fashion east spring/summer 18 took on fashion’s messed-up orientalism
Matty Bovan, Asai, and Supriya Lele each conjured tough, powerful woman to match the challenges of both global politics and contemporary culture.
This article was originally published by i-D UK.
"You've got a great future behind you." This little missive was waiting inside a fortune cookie left on my seat at the Fashion East group show. Put there by A Sai Ta, the designer behind ASAI, it set the scene for a confrontational showcase from London's foremost fashion incubator. There were no straightforward protest symbols or slogans, but make no mistake, this was fashion born in flames.
"I'm not going to stand on a box and make a big scene, but the economy and the politics in the world do affect how I design, and this is quite an aggressive collection," Matty Bovan said backstage. He revisited the patterned knitwear panels pieced together to make sweaters and cardigans last season, but this time they looked like they had collided, with seams rising up in ridges. They were worn over stiff, protective trousers like those of construction workers.
A checkerboard motocross print from last season returned, along with sports references – lycra shorts and a mountain climbing motif T-shirt. "Sporty elements that are kind of not-sporty," is how Matty describes them. "They always have a function, but they also look amazing; I like the associations," he says, noting that they usually occur in a more masculine, "lads" world. Mesh tutus under spidery webs of glitter-thread crochet were another contradiction in the otherwise androgynous collection. A line-up of supermodels — including Edie Campbell, Jean Campbell, Winnie Harlow, Georgia May Jagger, Grace Bol, and Charlotte Free (quite incongruous for an emerging designer) — provided the cherry on top.
Curiously, A Sai Ta also claims he is not a "political designer" (is this the fashion equivalent of refusing to call yourself a feminist?), though he certainly has a strong point of view. The opening music, "Shanzhai" by Fatima Al Qadiri, will have revealed the collection's central concern to music aficionados (and Mandarin speakers) in the crowd. Named after the Chinese term for counterfeit Western products; the song is ostensibly a cover of Sinead O'Connor's "Nothing Compares 2 U" with the vocal in Chinese. Except it isn't — it's a nonsense language that sounds a bit like Chinese.
The collection features thigh-high boots in "china" blue and white, with dragons crawling up the sides, bags came with nunchuck handles, gold jewelry was formed into bamboo, and deconstructed "mandarin" collars peeled away to reveal a red silk lining. "Taking these really obvious "Asian" motifs [and transforming them], so that it's so far shifted away from it's original source of inspiration. Dragons, "chinese-y" things. Being really obvious with it, like: 'Is this how you see Chinese people?'" The collection is a response to reviewers who were surprised that the previous collection didn't look "Chinese" (to them), after the notes arrived in the form of a Chinese Takeaway menu, A Sai explains.
"No one ever calls out Asian culture as appropriation," the South London-born designer of Chinese descent railed backstage. "Dries Van Noten's whole brand is built on Asian aesthetics. Gucci's the same – dragons everywhere. And I'm going to be the one to own that, be the one to make it real China. Because those "Chinese motifs" don't relate to real Chinese people, they relate to the Western ideal that has exoticized these women, as being vulnerable, fetishized." Should Western designers stop using those motifs? "I'm not trying to be political," he insists. "I'm just trying to take ownership, and say, 'Is this how you see Chinese-ness?' Shine a light on it, highlight it. I like how problematic it is." Punk, clearly, is alive and well.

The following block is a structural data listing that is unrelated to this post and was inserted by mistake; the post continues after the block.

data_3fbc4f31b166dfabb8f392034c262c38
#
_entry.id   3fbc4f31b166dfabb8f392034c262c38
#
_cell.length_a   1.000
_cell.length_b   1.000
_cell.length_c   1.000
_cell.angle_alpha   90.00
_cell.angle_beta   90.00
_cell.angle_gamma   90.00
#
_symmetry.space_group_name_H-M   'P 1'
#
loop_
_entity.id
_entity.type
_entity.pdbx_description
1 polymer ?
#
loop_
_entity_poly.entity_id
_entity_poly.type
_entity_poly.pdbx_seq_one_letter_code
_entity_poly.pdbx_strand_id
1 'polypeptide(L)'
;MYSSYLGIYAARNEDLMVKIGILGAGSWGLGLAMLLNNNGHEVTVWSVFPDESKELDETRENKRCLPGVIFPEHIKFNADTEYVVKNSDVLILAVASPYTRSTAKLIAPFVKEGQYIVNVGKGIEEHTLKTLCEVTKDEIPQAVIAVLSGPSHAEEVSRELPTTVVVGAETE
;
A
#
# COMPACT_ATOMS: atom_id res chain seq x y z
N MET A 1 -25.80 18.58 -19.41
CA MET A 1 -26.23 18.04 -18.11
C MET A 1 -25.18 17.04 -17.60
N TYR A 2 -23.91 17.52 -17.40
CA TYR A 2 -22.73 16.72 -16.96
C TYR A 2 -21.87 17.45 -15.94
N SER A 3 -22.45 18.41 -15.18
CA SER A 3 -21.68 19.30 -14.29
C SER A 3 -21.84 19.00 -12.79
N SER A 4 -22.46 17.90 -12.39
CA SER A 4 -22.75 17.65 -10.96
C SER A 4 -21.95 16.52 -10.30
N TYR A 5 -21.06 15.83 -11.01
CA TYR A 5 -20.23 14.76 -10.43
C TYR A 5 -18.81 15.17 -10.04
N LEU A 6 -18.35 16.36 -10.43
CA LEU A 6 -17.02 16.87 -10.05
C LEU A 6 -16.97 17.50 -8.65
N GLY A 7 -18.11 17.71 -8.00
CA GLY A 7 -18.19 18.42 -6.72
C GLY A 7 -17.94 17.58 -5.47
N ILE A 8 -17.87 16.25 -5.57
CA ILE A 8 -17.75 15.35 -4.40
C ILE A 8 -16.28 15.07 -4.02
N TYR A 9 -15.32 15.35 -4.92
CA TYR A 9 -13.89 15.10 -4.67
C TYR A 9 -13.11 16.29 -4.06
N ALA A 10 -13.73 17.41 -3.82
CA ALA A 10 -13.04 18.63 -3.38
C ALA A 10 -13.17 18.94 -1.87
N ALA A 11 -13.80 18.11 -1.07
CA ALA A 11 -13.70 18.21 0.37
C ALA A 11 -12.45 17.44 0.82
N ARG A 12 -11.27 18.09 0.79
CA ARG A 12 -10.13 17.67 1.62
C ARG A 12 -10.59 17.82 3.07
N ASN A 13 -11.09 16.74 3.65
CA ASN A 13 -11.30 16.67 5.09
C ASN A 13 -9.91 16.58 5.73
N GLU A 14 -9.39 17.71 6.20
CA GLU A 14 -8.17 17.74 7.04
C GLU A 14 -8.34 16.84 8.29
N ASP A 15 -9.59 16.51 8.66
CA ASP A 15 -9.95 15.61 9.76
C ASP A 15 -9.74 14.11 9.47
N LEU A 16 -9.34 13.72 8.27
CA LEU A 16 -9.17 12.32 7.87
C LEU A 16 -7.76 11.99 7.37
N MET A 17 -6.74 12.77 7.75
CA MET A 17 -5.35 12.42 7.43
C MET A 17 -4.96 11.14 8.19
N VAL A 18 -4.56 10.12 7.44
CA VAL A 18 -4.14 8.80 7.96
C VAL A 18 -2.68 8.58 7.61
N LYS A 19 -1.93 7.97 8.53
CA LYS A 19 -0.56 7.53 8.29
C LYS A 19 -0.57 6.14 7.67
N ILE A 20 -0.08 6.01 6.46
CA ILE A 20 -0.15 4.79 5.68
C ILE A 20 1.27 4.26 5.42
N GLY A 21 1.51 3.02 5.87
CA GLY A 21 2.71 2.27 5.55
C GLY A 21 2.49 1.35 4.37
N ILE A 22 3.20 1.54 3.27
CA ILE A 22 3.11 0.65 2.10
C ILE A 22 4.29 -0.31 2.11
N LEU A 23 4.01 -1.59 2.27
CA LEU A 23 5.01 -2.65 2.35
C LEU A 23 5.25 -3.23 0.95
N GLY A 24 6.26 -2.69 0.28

After making her Fashion East debut with a presentation last season, Supriya Lele took a trip to visit family in India for the first time in eight years. Her experiences there are reflected in the collection: bright, sari-inspired dresses were twisted at the side to reveal the waist; the flimsy nylons are a nod to cheap nighties seen on market stalls in India; and hand-printed and then plasticized organza trousers, skirts, and jackets referenced the clothes of construction workers. "I was overwhelmed by the speed of development," she explains in the shows notes. "The vision of construction workers free climbing over the scaffolding structures that were covered with tarpaulin and rags represented such an extreme clash of the future and past."
Supriya explains that 2017 has been something of a milestone for her, what with turning 30, beginning her career as part of Lulu Kennedy's prestigious showcase. Visiting India with her mom also gave her the opportunity to reflect on her heritage, and her point of view as a designer. "When we were back in India at my granddad's, I was thinking about my mom now, my mom then," she tells us backstage. "She's 54 now, she left for England when she was 23; left India, which was so different back then, and moved to Ipswich with my dad. The visual landscape must have been so mind-blowingly different." In the collection, this contrast was reflected in the clashing color combinations (black and white, hot pink, red, and blue — a reference to Mary Ellen Mark's blue photographs of Mumbai brothels in the 80s), paired with a "cleaned-out" silhouette. "Imagine going from India to Ipswich," she grins by way of explanation, adding, "I guess my handwriting is that play between the two".